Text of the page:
- Learning About Medieval Life and Society from Chaucer's General Prologue to the Canterbury Tales I have been studying Geoffrey Chaucer's General Prologue to the Canterbury Tales, of which I looked specifically at six portraits, these being: the Knight, his son, a young squire, the prioress, the wife of Bath, the Miller and the Pardoner. From these portraits I was able to observe the ways of life and society in medieval times. I found out about social status, fashion, wealth, romantic love, the importance of manners and the church during this era - and these are just the topics I took particular interest in; there were many other areas of medieval life and society...   [tags: Papers]

Better Essays
1227 words (3.5 pages)

The Canterbury Tales By Geoffrey Chaucer Essay

- Geoffrey Chaucer is, to this day, one of the most famous Middle-English writers. His view of corrupt societies and how things "may not always be as they seem" was incredibly accurate and has even carried over its accuracy into the modern era. His writings are highly controversial and bring out the faults in the most conservative aspects of society—especially when it comes to sexism and the church. In The Canterbury Tales, by Geoffrey Chaucer, he speaks about 31 people going on a pilgrimage. The entire selection is heavily weighted and based on one key thing, which is how it is structured....   [tags: The Canterbury Tales, Geoffrey Chaucer]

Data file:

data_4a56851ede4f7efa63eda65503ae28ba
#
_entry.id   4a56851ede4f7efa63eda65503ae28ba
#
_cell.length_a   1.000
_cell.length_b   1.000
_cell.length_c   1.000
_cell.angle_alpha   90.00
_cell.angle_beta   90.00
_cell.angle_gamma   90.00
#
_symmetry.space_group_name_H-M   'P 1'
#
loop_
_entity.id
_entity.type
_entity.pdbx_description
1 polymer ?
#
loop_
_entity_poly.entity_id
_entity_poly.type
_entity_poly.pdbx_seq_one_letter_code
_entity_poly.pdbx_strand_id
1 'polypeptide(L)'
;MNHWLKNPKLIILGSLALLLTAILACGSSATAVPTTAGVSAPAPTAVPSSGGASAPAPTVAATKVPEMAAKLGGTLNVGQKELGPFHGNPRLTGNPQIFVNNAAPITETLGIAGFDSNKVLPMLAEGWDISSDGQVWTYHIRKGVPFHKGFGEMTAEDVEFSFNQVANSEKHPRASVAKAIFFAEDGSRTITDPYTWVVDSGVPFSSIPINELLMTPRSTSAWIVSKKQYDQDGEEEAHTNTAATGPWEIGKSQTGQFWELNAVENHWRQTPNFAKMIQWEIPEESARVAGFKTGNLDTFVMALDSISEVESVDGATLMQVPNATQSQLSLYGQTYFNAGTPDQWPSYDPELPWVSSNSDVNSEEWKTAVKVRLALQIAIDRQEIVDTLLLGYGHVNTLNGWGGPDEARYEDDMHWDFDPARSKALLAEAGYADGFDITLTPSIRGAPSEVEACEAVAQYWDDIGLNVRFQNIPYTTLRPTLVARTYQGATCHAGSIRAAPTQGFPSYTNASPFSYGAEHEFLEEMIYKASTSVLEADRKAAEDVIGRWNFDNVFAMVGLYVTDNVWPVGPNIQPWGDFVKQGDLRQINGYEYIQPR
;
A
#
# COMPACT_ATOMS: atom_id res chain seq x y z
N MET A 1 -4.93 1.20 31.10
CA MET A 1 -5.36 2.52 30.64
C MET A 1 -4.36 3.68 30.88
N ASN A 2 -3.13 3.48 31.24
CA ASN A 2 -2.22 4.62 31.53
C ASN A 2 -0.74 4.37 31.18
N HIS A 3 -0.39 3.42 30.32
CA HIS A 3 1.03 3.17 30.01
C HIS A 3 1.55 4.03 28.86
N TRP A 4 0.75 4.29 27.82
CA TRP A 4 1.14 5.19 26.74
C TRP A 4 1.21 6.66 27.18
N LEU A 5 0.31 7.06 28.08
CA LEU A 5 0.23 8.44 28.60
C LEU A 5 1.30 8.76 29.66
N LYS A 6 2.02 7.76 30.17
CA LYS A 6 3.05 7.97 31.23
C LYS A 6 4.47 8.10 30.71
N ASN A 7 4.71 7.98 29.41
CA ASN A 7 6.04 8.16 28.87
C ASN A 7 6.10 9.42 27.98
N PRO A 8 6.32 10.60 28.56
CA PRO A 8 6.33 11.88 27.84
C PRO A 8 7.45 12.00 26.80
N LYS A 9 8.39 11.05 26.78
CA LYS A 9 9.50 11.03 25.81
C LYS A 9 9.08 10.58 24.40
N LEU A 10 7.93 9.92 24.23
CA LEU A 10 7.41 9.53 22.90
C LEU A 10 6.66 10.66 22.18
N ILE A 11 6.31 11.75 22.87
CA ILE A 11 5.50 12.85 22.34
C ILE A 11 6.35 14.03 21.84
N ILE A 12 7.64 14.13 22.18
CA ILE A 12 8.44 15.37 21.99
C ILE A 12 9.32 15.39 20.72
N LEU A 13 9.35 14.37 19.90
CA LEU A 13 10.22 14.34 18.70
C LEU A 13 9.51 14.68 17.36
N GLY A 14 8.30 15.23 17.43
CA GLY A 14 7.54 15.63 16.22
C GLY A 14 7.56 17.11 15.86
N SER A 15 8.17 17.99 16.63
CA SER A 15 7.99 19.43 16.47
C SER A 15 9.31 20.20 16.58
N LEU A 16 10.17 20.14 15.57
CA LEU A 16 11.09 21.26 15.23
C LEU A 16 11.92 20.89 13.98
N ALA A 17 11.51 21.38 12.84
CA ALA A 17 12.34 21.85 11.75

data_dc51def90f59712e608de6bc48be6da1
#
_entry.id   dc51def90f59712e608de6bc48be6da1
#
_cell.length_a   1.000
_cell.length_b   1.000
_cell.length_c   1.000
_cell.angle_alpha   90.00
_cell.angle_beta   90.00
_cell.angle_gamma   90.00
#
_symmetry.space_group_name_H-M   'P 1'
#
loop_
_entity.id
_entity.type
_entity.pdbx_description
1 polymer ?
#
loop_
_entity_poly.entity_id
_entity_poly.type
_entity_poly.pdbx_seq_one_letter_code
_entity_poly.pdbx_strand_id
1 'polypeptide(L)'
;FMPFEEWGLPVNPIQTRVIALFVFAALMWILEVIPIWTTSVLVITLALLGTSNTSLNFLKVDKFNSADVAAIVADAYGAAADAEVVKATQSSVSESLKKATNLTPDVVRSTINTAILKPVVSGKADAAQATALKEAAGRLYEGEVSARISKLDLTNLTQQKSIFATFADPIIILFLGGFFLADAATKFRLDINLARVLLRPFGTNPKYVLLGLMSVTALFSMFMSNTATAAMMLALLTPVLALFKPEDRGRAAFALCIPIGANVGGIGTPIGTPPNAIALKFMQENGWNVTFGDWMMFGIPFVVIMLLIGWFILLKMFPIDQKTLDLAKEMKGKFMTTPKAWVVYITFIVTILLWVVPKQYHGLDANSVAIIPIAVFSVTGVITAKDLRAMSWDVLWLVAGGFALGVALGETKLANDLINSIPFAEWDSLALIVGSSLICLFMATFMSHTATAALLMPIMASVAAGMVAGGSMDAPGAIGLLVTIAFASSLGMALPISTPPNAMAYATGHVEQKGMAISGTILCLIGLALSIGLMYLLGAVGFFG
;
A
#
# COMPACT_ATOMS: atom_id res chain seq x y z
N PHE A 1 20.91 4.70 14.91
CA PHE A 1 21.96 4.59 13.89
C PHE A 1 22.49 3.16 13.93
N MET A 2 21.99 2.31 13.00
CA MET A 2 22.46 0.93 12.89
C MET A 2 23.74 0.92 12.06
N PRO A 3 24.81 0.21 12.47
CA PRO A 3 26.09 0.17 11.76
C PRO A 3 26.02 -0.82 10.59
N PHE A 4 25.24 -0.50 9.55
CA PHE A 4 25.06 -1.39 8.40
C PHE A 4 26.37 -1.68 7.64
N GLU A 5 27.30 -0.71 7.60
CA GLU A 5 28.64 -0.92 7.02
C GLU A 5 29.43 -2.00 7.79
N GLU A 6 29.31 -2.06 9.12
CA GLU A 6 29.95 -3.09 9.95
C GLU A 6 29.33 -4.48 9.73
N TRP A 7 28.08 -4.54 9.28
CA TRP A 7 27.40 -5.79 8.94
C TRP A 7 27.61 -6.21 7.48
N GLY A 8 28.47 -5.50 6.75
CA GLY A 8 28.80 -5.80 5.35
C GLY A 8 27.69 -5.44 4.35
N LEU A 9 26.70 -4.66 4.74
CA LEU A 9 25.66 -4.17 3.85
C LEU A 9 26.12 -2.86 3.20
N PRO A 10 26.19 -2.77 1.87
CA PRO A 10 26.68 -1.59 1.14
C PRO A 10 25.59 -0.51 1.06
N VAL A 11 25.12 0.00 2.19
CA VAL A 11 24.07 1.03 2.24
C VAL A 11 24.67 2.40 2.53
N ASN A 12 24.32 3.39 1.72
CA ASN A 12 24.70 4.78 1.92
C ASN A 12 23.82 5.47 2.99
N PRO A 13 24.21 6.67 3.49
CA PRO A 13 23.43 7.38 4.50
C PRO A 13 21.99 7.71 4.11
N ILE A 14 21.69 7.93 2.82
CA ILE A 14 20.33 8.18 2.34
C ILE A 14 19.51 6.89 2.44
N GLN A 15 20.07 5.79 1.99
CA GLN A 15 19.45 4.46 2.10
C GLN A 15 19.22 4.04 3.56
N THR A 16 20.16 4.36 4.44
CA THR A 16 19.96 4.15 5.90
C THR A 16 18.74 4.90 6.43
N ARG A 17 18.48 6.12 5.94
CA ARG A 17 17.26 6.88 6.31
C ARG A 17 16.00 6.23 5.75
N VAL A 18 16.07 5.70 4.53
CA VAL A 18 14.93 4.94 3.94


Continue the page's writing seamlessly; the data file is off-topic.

Better Essays
1175 words (3.4 pages)

The Canterbury Tales By Geoffrey Chaucer Essay

- In The Canterbury Tales, created by fourteenth century author Geoffrey Chaucer, society is described through literary elements such as tone, metaphors, and imagery. The Canterbury Tales is a collection of stories that are told through different pilgrims who are on their way to Canterbury to pay homage to St. Thomas a Beckett. At the beginning of Chaucer 's collection of stories, he describes each of the pilgrims. One of the pilgrims that Chaucer describes is the Wife of Bath, and through his description of her the reader is able to find out about her appearance, background, and personality....   [tags: Geoffrey Chaucer, The Canterbury Tales]

Better Essays
1085 words (3.1 pages)

Geoffrey Chaucer 's The Canterbury Tales Essay examples

- Over the course of the semester, this British Literature course has adequately exposed myself to a variety of works of differing styles coming from a millennium of English authors and poets. With this literary immersion, some works have proved more memorable than others. Out of these select few, I hope to choose the literary work which demonstrates the greatest combination of entertainment and morals for future readers to take away from the text. After some deliberation, I found the solution obvious, as I had to write about Geoffrey Chaucer’s The Canterbury Tales....   [tags: The Canterbury Tales, Geoffrey Chaucer]